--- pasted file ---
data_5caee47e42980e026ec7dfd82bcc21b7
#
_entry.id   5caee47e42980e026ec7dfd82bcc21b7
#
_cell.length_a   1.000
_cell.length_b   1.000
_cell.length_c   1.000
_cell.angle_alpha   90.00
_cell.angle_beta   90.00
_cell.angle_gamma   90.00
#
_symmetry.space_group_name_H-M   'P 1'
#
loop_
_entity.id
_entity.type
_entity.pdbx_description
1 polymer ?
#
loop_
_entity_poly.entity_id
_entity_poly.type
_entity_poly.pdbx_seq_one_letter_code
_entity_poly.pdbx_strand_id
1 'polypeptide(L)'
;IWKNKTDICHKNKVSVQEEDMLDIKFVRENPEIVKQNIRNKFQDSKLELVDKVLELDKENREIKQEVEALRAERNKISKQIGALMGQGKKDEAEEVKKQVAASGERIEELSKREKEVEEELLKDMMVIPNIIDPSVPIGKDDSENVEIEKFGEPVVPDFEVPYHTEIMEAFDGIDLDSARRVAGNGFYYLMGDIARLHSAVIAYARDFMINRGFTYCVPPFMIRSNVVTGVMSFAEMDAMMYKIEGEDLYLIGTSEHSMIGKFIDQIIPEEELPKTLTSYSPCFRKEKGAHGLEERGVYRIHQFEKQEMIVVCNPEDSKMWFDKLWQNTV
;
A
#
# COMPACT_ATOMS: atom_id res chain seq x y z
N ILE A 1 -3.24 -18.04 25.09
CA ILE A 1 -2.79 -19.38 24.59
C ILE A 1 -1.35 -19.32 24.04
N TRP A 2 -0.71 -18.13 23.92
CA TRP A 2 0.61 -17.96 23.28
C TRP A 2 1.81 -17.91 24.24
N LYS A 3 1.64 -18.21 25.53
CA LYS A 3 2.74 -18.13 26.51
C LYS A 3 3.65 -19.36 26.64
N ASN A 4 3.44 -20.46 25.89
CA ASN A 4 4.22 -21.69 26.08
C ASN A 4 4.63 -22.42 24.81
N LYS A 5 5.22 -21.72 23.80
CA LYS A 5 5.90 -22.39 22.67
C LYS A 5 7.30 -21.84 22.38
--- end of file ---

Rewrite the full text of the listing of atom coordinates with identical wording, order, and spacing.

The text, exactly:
data_5caee47e42980e026ec7dfd82bcc21b7
#
_entry.id   5caee47e42980e026ec7dfd82bcc21b7
#
_cell.length_a   1.000
_cell.length_b   1.000
_cell.length_c   1.000
_cell.angle_alpha   90.00
_cell.angle_beta   90.00
_cell.angle_gamma   90.00
#
_symmetry.space_group_name_H-M   'P 1'
#
loop_
_entity.id
_entity.type
_entity.pdbx_description
1 polymer ?
#
loop_
_entity_poly.entity_id
_entity_poly.type
_entity_poly.pdbx_seq_one_letter_code
_entity_poly.pdbx_strand_id
1 'polypeptide(L)'
;IWKNKTDICHKNKVSVQEEDMLDIKFVRENPEIVKQNIRNKFQDSKLELVDKVLELDKENREIKQEVEALRAERNKISKQIGALMGQGKKDEAEEVKKQVAASGERIEELSKREKEVEEELLKDMMVIPNIIDPSVPIGKDDSENVEIEKFGEPVVPDFEVPYHTEIMEAFDGIDLDSARRVAGNGFYYLMGDIARLHSAVIAYARDFMINRGFTYCVPPFMIRSNVVTGVMSFAEMDAMMYKIEGEDLYLIGTSEHSMIGKFIDQIIPEEELPKTLTSYSPCFRKEKGAHGLEERGVYRIHQFEKQEMIVVCNPEDSKMWFDKLWQNTV
;
A
#
# COMPACT_ATOMS: atom_id res chain seq x y z
N ILE A 1 -3.24 -18.04 25.09
CA ILE A 1 -2.79 -19.38 24.59
C ILE A 1 -1.35 -19.32 24.04
N TRP A 2 -0.71 -18.13 23.92
CA TRP A 2 0.61 -17.96 23.28
C TRP A 2 1.81 -17.91 24.24
N LYS A 3 1.64 -18.21 25.53
CA LYS A 3 2.74 -18.13 26.51
C LYS A 3 3.65 -19.36 26.64
N ASN A 4 3.44 -20.46 25.89
CA ASN A 4 4.22 -21.69 26.08
C ASN A 4 4.63 -22.42 24.81
N LYS A 5 5.22 -21.72 23.80
CA LYS A 5 5.90 -22.39 22.67
C LYS A 5 7.30 -21.84 22.38